Last week, several of you asked about what programs I use to during the writing and converting process. So today, I’m going to list some of the programs I’ve used (or that writers I know have used). This is by no means an exhaustive list. Nor does it cover programs for cover creation, photo editing, etc.
Let me start out by saying that I mainly write and convert on a MacBook Air. Part of the reason for that is to keep work separate from gaming. When the MacBook Air comes out, it is time for business. It doesn’t matter if I am sitting in my office, in the family room or the local coffee shop. Because of that, I am more familiar with the Mac versions of certain programs. Read more
Pam’s post last week made me remember this post (with a few updates) I put together a couple of years ago. Hope it helps.
I’ll start out by saying I’m lazy. When I start a new project, I set up the document so that I have to make minimal formatting changes when it comes to converting it for either print or digital formats. The only real change I have to make is in line spacing. When I write, I have line spacing set at 1.5 o 2 lines. When I convert to digital that gets changed to 1.15 line and print depends on several factors but it, too, is usually around 1.15. But more on that later. Read more
Last week, I answered some questions about how to get ready to release your book out into the wild. As I did, I realized it might be easier just to go through the process, pointing out things that work for me and things that don’t. Then I remembered this week was one of those weeks where time is in short supply. So I did what any procrastinator would do: I checked our archives to see what we have on the topic. Holy crap, even things written a year or so ago are out-of-date. So here’s the quick version. Read more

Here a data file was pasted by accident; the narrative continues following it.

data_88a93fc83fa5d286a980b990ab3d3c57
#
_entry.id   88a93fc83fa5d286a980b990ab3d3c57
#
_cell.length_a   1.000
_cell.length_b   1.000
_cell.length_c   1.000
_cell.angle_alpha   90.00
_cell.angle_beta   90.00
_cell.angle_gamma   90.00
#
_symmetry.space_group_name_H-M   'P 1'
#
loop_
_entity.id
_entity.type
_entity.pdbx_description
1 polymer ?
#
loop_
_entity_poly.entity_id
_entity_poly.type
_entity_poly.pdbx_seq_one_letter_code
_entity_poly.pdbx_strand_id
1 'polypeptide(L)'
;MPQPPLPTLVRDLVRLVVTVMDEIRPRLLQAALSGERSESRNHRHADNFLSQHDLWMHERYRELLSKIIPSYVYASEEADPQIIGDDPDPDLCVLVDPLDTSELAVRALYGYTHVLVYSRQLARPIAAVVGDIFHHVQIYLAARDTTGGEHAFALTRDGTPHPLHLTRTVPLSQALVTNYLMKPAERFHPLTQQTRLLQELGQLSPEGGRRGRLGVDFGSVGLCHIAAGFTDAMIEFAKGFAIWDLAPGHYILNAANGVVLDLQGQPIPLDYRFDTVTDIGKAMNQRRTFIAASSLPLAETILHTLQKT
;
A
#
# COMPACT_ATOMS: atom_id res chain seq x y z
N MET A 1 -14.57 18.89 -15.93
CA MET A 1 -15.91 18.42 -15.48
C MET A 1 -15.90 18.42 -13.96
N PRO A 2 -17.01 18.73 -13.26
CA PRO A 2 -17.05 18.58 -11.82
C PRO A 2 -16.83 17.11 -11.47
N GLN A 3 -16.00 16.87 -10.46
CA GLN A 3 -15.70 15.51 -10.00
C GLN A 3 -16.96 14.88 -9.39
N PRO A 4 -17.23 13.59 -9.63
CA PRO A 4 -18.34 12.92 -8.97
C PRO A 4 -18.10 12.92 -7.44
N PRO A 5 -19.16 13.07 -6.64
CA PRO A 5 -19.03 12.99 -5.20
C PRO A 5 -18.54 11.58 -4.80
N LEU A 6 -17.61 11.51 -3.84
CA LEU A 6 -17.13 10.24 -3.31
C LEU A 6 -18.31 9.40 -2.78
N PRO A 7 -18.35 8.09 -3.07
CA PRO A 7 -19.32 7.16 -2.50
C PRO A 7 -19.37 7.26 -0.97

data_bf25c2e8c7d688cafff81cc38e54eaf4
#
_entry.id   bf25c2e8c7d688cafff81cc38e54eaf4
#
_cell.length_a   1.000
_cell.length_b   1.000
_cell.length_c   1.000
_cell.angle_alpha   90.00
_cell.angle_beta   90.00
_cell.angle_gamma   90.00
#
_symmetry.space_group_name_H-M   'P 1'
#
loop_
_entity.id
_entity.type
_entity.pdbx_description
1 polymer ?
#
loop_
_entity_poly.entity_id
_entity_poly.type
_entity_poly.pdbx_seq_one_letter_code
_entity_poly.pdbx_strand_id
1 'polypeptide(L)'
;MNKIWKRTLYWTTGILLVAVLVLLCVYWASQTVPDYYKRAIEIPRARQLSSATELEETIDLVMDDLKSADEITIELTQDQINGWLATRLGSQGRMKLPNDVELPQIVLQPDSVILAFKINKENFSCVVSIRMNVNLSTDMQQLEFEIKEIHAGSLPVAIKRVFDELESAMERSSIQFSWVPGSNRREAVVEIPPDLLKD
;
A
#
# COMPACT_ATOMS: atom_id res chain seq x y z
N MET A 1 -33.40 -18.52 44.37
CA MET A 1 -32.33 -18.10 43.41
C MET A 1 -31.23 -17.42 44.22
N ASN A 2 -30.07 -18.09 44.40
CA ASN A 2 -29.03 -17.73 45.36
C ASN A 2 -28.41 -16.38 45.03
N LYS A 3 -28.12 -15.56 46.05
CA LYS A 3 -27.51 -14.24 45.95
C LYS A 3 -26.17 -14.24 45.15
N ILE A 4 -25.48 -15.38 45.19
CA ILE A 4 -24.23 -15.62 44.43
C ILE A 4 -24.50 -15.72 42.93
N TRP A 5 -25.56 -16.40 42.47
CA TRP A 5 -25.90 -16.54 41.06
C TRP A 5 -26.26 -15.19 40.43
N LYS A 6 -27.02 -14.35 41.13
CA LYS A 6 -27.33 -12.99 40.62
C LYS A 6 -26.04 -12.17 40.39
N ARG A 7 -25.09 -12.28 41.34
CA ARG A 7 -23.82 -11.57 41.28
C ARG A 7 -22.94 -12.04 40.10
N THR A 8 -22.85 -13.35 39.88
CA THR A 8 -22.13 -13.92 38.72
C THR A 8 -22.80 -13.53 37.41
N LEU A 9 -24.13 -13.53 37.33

Last week, I asked if there were any questions you had about “getting a book ready to head out the door.” You folks were awesome with the number of suggestions and questions you raised. I’m not going to try to answer all of them today. There were enough to make several posts. But I will deal with at least a few of them. Here goes. . . . Read more
Let’s get a couple of things out of the way first. Every indie author out there owes Amazon a thank you. The company took a risk on us when no other major platform would. It wasn’t altruism that motivated them. It was profit. The corporate gurus knew there were readers out there who would pay good money to read books that did not fit in with what the traditional gatekeepers were letting out into the wild. Those same gurus knew there were any number of writers who wanted an option to traditional publishing and who would pay a very small percentage of their earnings (much smaller than the take trad publishers demanded) to have a sales platform available to them. For all that, Amazon hasn’t always made the right move. Because of that, I’m interested in hearing your thoughts–as readers and as writers–to two of the latest announcements to come from the KDP side of the company. Read more
Over the last few days, I’ve been part of a discussion with some other writers in my area about publishing. Specifically, about whether or not traditional publishers are keeping up with the times. One of our group still holds out hope that traditional publishing will return to its glory days, bookstores will once again show up in major numbers and they will have their books prominently on display. Unfortunately, the latter isn’t going to happen, at least not the bookstore culture of the last several decades. Locally owned indie bookstores are popping up, but they are more speciality stores, catering to a very set customer base. Unless B&N manages to adapt, it isn’t long for the world. So what about traditional publishing? Read more